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The first style is certainly clearer -- it says what you (apparently) mean, ie, get a message, and if the parseMsg flag is set, then try to parse it; if that's successful, process it. On the other hand, the second version is going to process significantly fewer instructions, especially if parseMsg is set. I'd be tempted to go halfway between the two:

while (!String.IsNullOrEmpty(msg = reader.readMsg())){
    RaiseMessageReceived();

    if (!parseMsg) continue ;

    ParsedMsg parsedMsg = parser.parseMsg(msg);
    RaiseMessageParsed();
    if (processMsg){
       process(parsedMsg);
       RaiseMessageProcessed();
    }
}

...on the theory that you're skipping all the parsing in the special case of parsing being turned off.

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May I ask how the second version would process fewer instructions than the first one? When I wrote similar code in C++ long ago I remember the disassembly was almost the same. Am I missing something here? –  Hosam Aly Dec 24 '08 at 15:14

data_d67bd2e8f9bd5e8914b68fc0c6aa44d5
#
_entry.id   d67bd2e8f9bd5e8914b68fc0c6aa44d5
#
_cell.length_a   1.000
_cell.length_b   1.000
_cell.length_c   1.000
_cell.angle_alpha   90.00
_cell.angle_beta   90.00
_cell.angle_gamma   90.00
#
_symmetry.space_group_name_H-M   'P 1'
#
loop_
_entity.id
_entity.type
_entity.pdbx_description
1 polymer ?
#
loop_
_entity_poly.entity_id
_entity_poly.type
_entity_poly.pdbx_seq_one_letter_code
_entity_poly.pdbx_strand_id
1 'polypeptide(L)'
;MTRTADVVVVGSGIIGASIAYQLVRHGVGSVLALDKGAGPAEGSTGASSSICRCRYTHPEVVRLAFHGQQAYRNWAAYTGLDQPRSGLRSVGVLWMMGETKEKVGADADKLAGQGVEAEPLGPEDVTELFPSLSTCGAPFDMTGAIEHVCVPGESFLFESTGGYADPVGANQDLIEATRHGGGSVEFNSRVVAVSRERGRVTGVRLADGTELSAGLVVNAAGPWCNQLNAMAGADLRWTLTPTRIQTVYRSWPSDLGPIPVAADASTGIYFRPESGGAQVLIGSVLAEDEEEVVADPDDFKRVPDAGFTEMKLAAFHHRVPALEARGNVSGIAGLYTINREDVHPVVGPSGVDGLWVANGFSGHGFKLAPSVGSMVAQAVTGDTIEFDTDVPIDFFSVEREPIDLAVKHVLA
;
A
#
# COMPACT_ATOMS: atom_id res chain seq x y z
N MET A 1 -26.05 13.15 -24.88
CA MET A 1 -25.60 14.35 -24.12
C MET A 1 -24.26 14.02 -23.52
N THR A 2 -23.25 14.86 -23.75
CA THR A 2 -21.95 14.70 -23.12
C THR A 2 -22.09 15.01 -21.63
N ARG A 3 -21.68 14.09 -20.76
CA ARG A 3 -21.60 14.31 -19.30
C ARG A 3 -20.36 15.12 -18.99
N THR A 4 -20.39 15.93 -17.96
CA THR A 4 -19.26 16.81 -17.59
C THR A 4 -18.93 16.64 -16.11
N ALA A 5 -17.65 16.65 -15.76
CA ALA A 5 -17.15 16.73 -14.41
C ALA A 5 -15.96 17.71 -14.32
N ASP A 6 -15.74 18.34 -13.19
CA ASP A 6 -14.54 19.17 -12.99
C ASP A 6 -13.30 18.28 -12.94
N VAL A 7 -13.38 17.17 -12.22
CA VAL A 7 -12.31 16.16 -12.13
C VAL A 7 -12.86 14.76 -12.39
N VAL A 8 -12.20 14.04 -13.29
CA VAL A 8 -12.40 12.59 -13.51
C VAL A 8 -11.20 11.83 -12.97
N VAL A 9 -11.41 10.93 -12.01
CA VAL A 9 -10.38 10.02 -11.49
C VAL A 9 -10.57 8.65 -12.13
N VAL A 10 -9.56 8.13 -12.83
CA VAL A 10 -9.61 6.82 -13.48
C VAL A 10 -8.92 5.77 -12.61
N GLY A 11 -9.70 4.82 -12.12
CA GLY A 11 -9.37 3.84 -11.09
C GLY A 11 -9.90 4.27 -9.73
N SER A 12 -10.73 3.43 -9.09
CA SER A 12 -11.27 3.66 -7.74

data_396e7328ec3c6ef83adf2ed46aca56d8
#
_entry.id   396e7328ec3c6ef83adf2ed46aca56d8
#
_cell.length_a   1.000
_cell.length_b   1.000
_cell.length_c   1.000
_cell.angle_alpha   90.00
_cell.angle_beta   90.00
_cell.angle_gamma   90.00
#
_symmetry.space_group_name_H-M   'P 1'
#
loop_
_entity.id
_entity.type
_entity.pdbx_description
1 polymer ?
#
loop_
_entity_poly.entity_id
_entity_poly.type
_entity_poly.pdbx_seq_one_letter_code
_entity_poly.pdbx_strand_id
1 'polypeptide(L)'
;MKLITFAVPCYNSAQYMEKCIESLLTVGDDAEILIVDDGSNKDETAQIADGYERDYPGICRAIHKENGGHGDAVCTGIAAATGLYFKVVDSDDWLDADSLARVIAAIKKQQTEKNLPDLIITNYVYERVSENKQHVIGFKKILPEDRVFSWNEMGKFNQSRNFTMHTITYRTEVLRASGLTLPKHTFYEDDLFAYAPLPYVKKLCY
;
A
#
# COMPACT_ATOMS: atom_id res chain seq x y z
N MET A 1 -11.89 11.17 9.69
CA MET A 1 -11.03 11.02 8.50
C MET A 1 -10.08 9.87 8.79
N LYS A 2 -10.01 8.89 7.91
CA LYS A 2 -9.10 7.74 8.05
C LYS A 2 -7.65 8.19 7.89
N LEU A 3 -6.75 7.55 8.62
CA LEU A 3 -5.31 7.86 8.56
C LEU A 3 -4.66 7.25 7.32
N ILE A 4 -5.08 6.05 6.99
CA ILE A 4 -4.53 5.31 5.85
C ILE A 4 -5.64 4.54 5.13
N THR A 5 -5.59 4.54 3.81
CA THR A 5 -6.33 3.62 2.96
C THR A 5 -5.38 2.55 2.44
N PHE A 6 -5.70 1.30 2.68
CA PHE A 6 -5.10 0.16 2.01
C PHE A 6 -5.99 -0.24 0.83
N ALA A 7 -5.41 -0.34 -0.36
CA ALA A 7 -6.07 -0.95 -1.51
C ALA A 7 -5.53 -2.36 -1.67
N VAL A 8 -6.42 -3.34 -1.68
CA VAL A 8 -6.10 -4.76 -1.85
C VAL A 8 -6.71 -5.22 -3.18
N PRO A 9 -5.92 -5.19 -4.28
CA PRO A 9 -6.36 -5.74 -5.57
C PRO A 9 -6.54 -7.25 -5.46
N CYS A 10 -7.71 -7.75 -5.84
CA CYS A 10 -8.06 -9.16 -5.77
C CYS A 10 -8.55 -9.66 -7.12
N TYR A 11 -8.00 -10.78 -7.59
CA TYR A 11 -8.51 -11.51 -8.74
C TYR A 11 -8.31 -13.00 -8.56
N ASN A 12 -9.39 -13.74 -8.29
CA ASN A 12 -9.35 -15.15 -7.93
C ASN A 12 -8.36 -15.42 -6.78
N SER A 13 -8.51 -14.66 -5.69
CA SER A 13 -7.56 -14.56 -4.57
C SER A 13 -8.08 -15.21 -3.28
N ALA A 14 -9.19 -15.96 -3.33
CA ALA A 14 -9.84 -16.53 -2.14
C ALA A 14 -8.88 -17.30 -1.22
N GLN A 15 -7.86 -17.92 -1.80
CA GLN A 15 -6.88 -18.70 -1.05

Well, I hadn't had my first coffee yet, and we might quibble about "significantly", and it depends somewhat on the optimizer, but it's at least likely to have two branches in place of one. –  Charlie Martin Dec 24 '08 at 15:29
    
I wonder why every time I think that C#'s compiler has to do some optimization "because it's common sense" I find the contrary? Everything is left to the JIT! :( Long live C++! Longer live Java! –  Hosam Aly Dec 24 '08 at 15:40

I prefer style 1 and equate the continue statement to a goto statement. I admit that it might not be as efficient during execution as the other, but I find that code comprehension efficency almost always is more important than code execution efficency.